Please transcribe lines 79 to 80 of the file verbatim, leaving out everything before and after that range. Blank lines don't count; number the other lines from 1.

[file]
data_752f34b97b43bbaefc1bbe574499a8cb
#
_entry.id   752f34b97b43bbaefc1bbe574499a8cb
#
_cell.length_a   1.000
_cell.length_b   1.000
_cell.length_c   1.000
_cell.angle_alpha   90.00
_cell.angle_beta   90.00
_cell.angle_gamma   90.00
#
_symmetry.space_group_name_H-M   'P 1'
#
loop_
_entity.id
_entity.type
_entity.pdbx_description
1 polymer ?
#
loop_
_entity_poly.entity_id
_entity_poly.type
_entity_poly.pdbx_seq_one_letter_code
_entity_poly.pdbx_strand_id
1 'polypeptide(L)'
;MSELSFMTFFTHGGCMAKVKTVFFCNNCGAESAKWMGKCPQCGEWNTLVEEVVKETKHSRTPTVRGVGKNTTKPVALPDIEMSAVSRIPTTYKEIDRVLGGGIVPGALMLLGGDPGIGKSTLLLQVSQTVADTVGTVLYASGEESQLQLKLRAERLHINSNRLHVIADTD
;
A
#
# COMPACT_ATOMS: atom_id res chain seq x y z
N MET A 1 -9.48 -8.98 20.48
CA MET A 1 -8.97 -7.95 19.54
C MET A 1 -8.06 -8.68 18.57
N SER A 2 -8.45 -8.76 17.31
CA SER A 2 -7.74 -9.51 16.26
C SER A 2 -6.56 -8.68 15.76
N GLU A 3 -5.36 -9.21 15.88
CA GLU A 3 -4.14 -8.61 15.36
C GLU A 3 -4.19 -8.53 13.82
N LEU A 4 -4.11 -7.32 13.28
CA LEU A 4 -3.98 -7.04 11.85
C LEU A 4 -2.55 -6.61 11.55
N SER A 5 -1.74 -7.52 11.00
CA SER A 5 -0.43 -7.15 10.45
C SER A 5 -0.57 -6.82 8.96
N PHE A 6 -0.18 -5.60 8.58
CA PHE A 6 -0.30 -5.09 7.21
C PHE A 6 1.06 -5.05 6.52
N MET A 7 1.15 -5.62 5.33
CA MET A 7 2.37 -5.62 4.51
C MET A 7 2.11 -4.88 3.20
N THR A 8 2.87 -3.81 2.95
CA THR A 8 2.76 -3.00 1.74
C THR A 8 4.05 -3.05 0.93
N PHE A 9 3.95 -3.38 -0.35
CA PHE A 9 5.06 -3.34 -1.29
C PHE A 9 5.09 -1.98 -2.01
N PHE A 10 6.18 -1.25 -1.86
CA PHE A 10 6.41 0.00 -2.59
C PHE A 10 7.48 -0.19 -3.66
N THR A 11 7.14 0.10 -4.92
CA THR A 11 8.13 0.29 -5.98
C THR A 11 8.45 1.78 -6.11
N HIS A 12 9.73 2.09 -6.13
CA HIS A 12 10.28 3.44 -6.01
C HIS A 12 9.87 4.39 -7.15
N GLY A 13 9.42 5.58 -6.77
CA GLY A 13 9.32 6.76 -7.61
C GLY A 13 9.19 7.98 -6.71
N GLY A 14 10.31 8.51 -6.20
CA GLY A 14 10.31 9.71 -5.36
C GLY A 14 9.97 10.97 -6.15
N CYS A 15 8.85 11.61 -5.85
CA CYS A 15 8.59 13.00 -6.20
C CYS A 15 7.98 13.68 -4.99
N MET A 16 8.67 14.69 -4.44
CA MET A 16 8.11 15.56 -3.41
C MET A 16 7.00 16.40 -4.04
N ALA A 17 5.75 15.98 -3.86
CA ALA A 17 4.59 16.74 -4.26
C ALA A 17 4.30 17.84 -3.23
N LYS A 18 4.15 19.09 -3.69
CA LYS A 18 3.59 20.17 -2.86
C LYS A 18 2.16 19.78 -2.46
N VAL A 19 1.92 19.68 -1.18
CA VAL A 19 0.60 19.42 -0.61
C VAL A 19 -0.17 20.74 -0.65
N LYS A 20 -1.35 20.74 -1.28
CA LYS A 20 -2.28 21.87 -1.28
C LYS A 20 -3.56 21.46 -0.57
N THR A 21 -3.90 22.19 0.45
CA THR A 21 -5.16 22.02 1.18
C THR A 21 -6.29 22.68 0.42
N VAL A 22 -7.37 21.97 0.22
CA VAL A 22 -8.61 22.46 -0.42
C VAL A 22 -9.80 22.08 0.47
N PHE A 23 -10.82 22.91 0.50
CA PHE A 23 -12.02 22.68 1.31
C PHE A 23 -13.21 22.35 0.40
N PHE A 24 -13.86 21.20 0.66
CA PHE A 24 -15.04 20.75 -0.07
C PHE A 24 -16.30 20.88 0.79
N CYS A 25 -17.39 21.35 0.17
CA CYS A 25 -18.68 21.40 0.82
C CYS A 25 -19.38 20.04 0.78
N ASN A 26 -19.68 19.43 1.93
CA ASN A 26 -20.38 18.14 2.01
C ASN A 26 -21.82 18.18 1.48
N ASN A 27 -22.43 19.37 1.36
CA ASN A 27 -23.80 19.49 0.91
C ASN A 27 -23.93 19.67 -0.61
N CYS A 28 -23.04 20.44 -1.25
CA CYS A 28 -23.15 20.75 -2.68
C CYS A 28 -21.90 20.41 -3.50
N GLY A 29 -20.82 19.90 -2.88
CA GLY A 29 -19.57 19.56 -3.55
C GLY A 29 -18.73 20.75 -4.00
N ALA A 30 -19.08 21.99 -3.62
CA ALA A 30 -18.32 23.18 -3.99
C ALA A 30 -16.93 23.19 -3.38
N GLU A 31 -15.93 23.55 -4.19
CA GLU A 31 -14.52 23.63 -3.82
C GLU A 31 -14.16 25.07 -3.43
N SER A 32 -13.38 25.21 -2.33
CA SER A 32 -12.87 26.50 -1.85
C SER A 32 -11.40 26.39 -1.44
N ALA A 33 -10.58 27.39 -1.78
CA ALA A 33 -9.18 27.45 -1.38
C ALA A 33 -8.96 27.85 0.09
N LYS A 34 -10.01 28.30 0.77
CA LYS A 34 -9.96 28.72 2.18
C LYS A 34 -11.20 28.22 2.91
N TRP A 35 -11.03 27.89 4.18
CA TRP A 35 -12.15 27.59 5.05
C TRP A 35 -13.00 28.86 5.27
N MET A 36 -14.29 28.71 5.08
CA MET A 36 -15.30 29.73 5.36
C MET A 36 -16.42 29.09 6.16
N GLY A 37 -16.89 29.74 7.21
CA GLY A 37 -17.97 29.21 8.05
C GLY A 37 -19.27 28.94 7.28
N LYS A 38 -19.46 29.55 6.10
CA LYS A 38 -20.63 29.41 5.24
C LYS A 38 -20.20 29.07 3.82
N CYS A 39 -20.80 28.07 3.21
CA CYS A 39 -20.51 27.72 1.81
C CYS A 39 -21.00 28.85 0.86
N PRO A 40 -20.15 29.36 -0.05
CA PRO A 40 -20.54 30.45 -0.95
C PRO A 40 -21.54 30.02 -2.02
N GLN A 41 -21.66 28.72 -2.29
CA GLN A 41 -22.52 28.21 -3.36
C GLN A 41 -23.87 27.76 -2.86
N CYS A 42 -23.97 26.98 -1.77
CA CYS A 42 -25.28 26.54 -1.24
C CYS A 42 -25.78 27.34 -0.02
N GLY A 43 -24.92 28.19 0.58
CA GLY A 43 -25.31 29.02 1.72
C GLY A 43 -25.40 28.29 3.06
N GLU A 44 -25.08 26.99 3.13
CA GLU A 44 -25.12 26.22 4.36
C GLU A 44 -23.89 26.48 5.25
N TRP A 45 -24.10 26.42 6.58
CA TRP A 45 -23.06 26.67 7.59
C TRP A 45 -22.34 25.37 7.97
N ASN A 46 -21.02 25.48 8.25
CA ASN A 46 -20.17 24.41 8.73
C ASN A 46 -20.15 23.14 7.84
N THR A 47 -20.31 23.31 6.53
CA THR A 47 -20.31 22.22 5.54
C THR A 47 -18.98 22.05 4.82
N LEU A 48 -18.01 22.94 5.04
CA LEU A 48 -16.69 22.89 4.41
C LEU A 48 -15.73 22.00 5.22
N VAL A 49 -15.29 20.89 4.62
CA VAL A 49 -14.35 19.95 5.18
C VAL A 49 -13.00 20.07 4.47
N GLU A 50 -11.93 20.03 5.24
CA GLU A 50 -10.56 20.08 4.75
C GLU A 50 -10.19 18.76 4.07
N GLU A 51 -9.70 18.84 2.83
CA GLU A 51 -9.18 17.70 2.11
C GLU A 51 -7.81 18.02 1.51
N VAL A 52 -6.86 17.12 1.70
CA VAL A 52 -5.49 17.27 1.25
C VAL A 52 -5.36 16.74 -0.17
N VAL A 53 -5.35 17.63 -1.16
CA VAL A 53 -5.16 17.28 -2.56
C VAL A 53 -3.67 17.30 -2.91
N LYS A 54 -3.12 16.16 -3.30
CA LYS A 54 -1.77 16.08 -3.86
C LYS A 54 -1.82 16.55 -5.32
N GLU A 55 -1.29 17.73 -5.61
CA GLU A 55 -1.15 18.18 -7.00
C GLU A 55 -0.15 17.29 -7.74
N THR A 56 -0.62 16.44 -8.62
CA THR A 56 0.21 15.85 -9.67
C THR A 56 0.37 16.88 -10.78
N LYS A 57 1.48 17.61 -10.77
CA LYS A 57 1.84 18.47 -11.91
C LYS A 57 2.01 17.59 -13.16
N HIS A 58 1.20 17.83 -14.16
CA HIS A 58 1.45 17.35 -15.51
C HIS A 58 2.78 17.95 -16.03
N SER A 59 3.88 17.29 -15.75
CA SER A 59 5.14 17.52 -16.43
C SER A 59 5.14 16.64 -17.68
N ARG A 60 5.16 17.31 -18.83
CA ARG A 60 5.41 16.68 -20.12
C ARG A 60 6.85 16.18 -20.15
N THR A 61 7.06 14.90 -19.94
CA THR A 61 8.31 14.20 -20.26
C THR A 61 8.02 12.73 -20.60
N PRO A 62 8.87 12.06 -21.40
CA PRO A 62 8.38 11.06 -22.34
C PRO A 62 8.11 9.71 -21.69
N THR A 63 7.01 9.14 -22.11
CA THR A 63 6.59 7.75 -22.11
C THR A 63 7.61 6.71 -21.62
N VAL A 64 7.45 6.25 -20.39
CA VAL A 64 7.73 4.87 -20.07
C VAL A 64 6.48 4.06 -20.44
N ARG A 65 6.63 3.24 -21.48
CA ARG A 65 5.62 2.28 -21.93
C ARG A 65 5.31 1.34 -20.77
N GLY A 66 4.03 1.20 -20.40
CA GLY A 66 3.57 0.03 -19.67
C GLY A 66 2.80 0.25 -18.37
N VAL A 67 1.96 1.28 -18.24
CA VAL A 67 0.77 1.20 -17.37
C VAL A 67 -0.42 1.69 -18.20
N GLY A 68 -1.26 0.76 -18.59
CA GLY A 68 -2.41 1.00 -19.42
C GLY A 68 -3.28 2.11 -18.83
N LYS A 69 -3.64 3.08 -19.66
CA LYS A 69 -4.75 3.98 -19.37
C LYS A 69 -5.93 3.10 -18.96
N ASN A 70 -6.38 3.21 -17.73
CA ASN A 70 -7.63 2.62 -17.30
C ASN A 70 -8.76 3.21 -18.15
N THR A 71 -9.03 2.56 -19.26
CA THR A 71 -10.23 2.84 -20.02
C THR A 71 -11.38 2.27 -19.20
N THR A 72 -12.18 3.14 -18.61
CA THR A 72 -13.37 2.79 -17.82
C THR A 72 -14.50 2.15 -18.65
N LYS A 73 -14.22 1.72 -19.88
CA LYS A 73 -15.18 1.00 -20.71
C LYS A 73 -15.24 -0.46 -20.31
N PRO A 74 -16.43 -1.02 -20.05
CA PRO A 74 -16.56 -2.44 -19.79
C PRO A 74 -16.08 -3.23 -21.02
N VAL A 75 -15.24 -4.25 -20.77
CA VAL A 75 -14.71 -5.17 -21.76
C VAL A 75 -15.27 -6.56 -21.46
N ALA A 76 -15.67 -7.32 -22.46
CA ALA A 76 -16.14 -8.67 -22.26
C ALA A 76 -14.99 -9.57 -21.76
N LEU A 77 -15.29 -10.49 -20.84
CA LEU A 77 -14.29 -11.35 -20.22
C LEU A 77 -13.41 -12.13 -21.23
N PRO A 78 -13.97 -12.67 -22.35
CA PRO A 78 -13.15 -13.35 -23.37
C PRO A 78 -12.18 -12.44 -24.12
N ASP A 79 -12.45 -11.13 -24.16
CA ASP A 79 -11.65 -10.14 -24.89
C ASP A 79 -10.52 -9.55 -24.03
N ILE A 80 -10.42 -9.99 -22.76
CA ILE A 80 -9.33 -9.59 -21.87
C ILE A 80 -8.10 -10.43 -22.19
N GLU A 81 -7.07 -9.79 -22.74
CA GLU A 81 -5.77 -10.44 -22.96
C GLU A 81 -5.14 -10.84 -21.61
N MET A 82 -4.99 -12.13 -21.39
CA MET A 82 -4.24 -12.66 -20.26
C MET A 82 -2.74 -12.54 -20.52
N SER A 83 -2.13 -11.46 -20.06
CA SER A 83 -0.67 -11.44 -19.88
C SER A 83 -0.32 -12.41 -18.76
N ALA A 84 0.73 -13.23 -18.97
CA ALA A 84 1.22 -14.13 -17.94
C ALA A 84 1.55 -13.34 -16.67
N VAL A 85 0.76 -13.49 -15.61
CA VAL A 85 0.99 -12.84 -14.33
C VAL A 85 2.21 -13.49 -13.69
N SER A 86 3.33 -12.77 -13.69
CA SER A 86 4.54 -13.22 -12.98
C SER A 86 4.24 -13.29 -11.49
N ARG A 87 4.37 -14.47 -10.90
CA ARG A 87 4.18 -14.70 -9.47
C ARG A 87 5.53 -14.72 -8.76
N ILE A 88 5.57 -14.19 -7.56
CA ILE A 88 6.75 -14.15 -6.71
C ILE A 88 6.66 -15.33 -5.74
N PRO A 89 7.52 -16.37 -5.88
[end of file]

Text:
N ALA A 17 5.75 15.98 -3.86
CA ALA A 17 4.59 16.74 -4.26